Your Invisible Classmate


Remember 18 months of Zoom classes?  Now imagine doing that for eight years. I am a high school senior and yet none of you have ever seen me in the classroom. I am on a medical educational placement (MEP). This means that due to health reasons, I cannot attend classes. Most kids stay on MEP for a few weeks or months. I, on the other hand, have been on MEP for eight years. 

My day starts late, mostly because sleep is often elusive. Between the pain and the anxiety I feel, I often cannot calm down for sleep till past 2 AM. The morning brings a buzzing headache, making it difficult to see bright lights or hear voices. It is a supreme effort to arouse myself for the afternoon English literature class. While I can think fast, my reading pace is slow and my typing pace is even slower.  It is hard to focus on the screen, making reading a challenge. Writing is impossible because the tingling in my fingers means I cannot firmly hold a pen. Instead of writing, I type painfully slowly, one letter at a time, often making mistakes, so classes take a lot longer to finish and it is often frustrating. 

One would imagine that given the challenges, I would hate taking classes. But I would not trade these classes for anything. I get to learn math, English, history, economics, science, and many other subjects.Each subject takes me outside the narrow walls of my home to an agora filled with scholars. The world of online and Zoom brings all the content to a touchscreen in front of me and the school program has given me access to some great teachers. I am transported to Nelson Mandela’s South Africa, Martin Luther King Jr.’s Selma and sit in wonder under the Sistine Chapel. I find economics particularly fascinating as it mixes the certainty of cause and effect with the uncertainty of people’s behavior playing out on the world stage.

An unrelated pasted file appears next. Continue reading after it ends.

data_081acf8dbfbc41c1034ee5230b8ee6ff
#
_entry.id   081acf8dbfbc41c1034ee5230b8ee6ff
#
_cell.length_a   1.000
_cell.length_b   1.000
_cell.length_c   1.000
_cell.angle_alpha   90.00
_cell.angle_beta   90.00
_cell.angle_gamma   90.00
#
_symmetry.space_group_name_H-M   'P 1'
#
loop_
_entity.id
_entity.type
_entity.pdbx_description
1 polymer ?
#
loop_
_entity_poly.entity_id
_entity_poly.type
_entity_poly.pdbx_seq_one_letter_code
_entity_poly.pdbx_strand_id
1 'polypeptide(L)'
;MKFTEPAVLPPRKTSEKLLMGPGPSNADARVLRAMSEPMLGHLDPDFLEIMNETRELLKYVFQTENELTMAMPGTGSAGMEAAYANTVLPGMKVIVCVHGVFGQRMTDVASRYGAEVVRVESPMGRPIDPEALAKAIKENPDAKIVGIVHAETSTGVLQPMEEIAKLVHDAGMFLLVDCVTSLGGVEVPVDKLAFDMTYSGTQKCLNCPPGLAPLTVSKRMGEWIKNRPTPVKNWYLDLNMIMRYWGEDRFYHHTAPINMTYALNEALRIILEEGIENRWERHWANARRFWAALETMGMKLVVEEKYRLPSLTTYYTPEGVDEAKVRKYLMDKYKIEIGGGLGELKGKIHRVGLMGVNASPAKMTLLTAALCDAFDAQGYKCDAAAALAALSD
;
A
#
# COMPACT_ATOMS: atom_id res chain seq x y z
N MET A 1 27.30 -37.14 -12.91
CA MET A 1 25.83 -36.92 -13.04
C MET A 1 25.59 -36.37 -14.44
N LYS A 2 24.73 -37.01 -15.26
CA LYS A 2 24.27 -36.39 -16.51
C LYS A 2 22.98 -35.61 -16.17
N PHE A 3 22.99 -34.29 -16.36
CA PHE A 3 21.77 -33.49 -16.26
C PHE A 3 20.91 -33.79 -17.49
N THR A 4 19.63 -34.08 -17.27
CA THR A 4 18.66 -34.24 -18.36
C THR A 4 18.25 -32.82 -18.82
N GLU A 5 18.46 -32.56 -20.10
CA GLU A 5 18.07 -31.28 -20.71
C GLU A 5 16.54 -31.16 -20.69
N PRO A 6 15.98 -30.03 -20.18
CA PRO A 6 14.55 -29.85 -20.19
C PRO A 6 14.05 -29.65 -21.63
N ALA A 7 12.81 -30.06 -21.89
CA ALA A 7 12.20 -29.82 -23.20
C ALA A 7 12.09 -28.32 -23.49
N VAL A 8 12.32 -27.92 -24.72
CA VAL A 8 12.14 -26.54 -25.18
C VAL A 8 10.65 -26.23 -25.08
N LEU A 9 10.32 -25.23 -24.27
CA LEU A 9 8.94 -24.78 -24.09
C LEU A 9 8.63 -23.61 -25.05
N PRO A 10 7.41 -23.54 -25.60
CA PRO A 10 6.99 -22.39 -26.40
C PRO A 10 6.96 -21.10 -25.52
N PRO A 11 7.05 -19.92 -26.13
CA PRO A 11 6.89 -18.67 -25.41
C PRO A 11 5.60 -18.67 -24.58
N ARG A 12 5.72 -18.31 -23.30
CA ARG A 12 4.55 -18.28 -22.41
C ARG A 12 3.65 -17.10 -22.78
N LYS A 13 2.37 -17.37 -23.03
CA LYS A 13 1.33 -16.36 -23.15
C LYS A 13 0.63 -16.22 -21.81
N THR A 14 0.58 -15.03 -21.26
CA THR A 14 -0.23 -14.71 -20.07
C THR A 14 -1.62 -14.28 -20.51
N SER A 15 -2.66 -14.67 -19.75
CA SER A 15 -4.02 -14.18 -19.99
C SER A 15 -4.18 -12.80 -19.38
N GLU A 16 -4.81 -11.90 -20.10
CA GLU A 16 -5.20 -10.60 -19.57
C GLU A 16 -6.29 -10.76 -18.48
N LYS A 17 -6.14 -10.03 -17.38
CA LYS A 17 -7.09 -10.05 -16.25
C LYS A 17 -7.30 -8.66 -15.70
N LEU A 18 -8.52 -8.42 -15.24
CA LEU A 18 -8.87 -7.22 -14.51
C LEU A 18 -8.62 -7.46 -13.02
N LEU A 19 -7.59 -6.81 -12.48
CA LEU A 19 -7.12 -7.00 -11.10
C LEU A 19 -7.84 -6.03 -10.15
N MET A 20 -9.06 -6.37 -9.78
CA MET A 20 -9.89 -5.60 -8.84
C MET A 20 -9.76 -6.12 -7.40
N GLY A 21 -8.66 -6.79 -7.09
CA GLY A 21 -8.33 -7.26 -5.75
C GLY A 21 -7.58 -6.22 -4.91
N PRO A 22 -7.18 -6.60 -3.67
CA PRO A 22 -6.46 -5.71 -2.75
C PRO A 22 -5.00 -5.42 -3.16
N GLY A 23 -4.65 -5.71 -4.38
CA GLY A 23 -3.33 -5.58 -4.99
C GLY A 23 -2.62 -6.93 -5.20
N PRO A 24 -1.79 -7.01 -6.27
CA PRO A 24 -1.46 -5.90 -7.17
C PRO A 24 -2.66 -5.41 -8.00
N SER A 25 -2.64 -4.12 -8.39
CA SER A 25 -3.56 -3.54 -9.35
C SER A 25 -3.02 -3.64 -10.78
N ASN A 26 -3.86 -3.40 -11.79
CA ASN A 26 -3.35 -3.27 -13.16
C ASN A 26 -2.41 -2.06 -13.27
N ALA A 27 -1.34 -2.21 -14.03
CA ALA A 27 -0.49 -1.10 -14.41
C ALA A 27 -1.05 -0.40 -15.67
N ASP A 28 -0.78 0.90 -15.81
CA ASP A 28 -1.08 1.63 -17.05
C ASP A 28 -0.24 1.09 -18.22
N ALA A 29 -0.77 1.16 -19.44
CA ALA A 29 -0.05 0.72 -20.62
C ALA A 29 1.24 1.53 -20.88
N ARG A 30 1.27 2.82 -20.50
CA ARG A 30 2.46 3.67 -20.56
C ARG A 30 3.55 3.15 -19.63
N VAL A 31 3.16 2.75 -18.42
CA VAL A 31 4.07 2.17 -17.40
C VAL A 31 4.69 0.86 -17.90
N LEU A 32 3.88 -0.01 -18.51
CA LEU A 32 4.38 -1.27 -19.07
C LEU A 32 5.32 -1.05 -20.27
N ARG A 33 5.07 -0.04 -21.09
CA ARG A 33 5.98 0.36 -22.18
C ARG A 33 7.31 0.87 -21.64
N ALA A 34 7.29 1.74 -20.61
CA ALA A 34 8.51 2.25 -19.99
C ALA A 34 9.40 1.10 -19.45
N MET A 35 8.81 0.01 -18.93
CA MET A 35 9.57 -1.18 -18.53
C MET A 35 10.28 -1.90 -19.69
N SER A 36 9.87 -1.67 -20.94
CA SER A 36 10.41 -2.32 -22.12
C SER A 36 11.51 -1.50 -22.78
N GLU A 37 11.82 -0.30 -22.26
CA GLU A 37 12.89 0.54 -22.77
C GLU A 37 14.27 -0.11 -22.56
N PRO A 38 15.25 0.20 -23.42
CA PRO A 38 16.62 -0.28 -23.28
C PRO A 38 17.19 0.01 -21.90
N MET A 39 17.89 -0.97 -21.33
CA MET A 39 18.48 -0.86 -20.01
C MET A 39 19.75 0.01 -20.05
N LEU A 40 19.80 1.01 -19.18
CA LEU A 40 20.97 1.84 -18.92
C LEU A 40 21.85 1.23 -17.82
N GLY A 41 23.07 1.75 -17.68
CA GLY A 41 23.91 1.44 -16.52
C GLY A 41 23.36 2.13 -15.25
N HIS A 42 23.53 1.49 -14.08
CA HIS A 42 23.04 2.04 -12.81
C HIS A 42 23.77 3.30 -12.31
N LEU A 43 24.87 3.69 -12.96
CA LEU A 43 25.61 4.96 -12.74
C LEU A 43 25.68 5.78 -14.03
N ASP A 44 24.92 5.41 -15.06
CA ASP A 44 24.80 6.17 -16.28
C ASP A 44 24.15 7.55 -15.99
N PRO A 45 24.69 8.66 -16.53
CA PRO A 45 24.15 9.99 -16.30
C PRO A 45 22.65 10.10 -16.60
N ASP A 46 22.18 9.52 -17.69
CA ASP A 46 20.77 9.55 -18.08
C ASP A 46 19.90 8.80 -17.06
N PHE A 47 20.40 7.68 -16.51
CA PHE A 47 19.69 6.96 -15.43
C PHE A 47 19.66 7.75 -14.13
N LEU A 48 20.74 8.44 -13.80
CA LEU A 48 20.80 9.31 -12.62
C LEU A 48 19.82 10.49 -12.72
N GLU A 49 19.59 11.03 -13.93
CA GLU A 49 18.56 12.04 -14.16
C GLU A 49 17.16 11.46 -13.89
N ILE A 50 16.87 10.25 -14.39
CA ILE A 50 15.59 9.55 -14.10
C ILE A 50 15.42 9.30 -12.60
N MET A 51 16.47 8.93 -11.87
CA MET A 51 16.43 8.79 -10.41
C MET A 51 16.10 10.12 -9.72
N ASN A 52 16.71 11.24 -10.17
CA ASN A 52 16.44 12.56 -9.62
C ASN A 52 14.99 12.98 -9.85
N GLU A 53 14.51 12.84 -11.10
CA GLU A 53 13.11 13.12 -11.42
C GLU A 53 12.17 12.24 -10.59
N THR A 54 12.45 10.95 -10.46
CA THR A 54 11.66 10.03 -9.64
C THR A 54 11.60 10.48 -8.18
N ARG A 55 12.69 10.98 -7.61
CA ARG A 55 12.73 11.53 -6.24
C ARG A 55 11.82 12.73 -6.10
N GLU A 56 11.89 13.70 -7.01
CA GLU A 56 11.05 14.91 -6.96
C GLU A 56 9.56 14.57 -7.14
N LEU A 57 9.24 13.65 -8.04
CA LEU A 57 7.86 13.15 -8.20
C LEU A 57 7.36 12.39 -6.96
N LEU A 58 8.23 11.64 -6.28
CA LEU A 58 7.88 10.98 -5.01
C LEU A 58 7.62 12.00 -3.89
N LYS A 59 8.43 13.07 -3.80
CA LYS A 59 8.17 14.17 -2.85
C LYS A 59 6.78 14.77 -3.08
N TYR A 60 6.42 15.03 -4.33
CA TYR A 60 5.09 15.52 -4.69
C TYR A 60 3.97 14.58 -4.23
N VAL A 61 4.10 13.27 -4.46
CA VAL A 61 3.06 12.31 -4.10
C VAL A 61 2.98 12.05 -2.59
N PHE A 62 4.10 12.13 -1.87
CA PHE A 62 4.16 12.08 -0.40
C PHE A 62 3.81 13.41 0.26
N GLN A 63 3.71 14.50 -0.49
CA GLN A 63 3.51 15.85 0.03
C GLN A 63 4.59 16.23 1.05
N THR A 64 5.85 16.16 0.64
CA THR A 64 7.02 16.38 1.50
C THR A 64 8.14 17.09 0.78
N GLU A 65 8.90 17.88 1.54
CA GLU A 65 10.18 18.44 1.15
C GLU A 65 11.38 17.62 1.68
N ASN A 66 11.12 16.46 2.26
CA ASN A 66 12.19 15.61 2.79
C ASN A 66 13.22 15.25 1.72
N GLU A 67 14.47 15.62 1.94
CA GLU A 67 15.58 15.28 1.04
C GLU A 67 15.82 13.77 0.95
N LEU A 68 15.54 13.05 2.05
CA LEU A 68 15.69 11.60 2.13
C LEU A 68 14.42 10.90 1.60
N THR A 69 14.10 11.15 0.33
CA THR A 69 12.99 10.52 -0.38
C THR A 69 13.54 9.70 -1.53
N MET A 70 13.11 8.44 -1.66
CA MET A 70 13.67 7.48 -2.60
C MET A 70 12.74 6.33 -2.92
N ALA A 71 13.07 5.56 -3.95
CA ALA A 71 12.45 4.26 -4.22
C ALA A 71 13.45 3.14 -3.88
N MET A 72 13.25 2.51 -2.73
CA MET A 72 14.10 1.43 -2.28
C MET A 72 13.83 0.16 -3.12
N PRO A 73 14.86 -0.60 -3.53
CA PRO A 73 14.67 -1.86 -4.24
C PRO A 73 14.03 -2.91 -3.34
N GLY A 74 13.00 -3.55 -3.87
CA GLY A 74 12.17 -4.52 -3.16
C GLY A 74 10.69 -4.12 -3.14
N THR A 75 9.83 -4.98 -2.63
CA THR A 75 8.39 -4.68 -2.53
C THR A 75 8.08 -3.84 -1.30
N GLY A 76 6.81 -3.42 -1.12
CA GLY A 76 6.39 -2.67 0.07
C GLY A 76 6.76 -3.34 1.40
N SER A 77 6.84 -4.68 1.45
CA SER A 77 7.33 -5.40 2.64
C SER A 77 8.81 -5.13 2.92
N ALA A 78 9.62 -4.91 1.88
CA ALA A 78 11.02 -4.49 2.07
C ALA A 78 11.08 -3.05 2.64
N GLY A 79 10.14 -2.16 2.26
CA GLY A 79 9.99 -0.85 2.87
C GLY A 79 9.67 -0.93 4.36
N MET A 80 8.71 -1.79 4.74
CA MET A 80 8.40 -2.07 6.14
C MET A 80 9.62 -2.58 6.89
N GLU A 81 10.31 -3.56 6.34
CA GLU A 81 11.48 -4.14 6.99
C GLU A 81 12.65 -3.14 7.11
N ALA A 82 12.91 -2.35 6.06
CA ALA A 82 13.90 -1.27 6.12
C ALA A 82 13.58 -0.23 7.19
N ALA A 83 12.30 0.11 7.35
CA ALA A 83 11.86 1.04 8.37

I don’t know what lies in front of me. While I want to keep learning, I am not sure that college and work are possible given my challenges and the pace of this world. What I do know, however, is that my path forward is no longer confined to the narrow walls and is now open to the possibilities in that open agora.